South West Coast Path: Seaton to Lyme Regis via the Undercliff walk

Jungle like walk through the Axmouth / Lyme Regis undercliff, with sea views at the start and finish


Jun-12 • Andrew Murphy

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Jun-12 • Andrew Murphy

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Jun-12 • Andrew Murphy

book3, swcwalks, walk156 5751205790465120098 P


Jun-12 • Andrew Murphy

book3, swcwalks, walk156 5751205810216706082 P


Jun-12 • Andrew Murphy

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Jun-12 • Andrew Murphy

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Jun-12 • Andrew Murphy

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6.7 miles (10.8 km)

Toughness 4 out of 10 (6 when wet) with 1,350 ft (400 m) of ascent - 1 climb at the start then continuous small ups and downs over well maintained paths (but muddy and slippery path after wet weather).
OS Maps OS Explorer 156
Walk Notes

This interesting walk explores the Axmouth to Lyme Regis undercliff - an almost jungle like area of overgrown vegetation created by an 1839 landslip. While part of the South West Coast Path (SWCP), this is not a cliff top walk - there are sea views only at the start and finish.

On Christmas Day 1839, a 5km x 1km x 200m section of cliff collapsed and slid downhill to create the undercliff. Houses at the top were still standing but at the bottom. The area is still active, and a now a 6km long, and up to 1km wide 'undercliff' has formed with dense vegetation. At first the undercliff was farmed, but now it is a National Nature Reserve full of self-seeded plants and trees. With the reduction in the rabbit population due to myxomatosis, a lush vegetation has formed, with a dense jungle of ferns, bracken, wild garlic and ash (trees). Sadly, English Nature is removing the non-native tropical plants that came from a former garden in the area.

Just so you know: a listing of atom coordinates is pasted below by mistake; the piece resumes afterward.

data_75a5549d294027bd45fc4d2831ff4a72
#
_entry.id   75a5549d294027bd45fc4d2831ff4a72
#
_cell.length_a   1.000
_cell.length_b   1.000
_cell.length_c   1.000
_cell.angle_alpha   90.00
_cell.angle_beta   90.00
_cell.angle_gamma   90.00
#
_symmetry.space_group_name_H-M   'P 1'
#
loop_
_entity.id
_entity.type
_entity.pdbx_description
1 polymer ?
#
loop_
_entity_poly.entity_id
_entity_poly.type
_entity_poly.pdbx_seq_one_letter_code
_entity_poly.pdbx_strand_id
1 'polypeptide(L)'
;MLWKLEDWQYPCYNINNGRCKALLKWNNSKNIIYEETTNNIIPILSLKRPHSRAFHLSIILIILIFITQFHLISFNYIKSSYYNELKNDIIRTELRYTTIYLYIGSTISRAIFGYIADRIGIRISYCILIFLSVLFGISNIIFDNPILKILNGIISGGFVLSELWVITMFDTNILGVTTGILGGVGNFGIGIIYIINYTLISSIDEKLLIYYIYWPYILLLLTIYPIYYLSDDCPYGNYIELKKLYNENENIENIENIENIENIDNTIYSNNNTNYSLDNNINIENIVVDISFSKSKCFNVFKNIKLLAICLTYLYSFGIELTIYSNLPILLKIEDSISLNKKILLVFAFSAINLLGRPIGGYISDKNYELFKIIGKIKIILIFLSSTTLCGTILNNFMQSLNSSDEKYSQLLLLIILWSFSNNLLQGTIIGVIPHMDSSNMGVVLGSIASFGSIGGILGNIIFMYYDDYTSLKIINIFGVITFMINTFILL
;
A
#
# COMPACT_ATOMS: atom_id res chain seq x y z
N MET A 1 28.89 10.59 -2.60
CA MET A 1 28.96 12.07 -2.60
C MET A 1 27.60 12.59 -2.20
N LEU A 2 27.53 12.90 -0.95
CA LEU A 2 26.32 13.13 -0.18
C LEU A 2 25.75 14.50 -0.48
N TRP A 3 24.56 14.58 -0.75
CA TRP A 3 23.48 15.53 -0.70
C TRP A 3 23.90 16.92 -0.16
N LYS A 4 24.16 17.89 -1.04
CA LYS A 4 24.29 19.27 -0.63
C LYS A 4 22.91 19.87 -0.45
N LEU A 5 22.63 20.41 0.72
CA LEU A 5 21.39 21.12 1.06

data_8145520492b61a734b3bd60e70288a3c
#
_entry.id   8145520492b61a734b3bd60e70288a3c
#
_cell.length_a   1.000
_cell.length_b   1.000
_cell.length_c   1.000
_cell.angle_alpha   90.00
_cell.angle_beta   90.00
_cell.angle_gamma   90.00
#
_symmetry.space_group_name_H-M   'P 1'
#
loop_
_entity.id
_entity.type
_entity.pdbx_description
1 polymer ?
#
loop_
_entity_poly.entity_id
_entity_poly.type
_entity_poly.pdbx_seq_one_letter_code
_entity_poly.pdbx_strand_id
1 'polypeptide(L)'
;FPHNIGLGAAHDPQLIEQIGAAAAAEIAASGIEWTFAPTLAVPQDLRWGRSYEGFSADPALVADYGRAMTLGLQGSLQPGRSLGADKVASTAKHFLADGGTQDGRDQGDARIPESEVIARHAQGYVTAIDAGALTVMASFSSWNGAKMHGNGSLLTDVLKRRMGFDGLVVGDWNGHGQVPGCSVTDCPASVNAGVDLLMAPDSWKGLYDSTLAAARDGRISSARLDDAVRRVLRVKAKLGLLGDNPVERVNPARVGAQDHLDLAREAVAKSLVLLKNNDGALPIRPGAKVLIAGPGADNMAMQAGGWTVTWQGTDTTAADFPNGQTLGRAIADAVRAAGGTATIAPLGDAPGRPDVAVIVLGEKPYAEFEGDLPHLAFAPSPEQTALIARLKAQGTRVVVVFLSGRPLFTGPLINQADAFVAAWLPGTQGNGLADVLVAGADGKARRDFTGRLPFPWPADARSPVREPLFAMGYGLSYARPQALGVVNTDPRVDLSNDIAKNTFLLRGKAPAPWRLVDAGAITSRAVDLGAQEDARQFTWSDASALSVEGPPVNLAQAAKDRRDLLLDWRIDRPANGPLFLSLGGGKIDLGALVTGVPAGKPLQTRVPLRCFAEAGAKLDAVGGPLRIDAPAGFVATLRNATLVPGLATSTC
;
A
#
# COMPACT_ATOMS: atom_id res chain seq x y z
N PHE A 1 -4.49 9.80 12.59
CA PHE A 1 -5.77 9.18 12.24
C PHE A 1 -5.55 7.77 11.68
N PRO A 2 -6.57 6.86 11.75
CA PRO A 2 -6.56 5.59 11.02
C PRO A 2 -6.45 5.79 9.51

There is a well maintained and well waymarked path through the undercliff which forms part of the SWCP - many ascents and descents have wooden steps. Despite the warnings signs at either end, it is not too strenuous a walk - though there are many ups and downs, they don't last for long, especially by the standards of the SWCP, and any regular walker can easily complete it. The going is slower than normal, many tree roots to step over. The walk is much harder after wet weather, when the paths are covered by an inch of slippery mud.

It is very 'enclosed' walk with much forest cover (ideal walk for spring flowers or a very hot summers day) - very different from the the rest of the SWCP. The path is up to 500m inland, with rare views of the sea. Along the way, there are 1 or 2 faint side paths leading down to the coast (access to which is discouraged by the Nature Reserve that manages the undercliff, presumably for their own amusement rather than for the benefit of the taxpayers who pay their salaries). There is a new permissive path linking to the cliff top at the Lyme Regis end of the undercliff, but there are no rights of way inland during the western half of the walk. There is a private track at the half way point should you need it in an emergency. Some of these side paths have/had steel ladders down to the beach at the bottom. If you do follow them, beware of glacier like fissures hidden by vegetation, and consider long trousers to protect yourself from the possibility of ticks